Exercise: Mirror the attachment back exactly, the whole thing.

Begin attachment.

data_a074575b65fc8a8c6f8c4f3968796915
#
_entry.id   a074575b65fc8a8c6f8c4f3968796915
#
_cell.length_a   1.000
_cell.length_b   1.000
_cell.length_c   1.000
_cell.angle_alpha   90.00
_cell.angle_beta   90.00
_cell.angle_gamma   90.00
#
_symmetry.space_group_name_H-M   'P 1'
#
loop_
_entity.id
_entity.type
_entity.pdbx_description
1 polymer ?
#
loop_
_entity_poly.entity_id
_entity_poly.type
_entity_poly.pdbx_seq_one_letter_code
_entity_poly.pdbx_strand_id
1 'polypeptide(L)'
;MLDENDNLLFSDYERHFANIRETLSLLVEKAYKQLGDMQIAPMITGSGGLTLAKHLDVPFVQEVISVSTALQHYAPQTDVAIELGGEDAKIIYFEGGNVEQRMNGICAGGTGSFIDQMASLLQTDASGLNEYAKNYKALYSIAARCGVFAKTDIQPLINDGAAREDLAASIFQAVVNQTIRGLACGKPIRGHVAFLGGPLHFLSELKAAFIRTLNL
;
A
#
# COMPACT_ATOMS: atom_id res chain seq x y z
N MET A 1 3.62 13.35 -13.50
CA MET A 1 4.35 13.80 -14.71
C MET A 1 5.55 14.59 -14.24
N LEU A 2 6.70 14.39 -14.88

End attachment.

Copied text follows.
data_a074575b65fc8a8c6f8c4f3968796915
#
_entry.id   a074575b65fc8a8c6f8c4f3968796915
#
_cell.length_a   1.000
_cell.length_b   1.000
_cell.length_c   1.000
_cell.angle_alpha   90.00
_cell.angle_beta   90.00
_cell.angle_gamma   90.00
#
_symmetry.space_group_name_H-M   'P 1'
#
loop_
_entity.id
_entity.type
_entity.pdbx_description
1 polymer ?
#
loop_
_entity_poly.entity_id
_entity_poly.type
_entity_poly.pdbx_seq_one_letter_code
_entity_poly.pdbx_strand_id
1 'polypeptide(L)'
;MLDENDNLLFSDYERHFANIRETLSLLVEKAYKQLGDMQIAPMITGSGGLTLAKHLDVPFVQEVISVSTALQHYAPQTDVAIELGGEDAKIIYFEGGNVEQRMNGICAGGTGSFIDQMASLLQTDASGLNEYAKNYKALYSIAARCGVFAKTDIQPLINDGAAREDLAASIFQAVVNQTIRGLACGKPIRGHVAFLGGPLHFLSELKAAFIRTLNL
;
A
#
# COMPACT_ATOMS: atom_id res chain seq x y z
N MET A 1 3.62 13.35 -13.50
CA MET A 1 4.35 13.80 -14.71
C MET A 1 5.55 14.59 -14.24
N LEU A 2 6.70 14.39 -14.88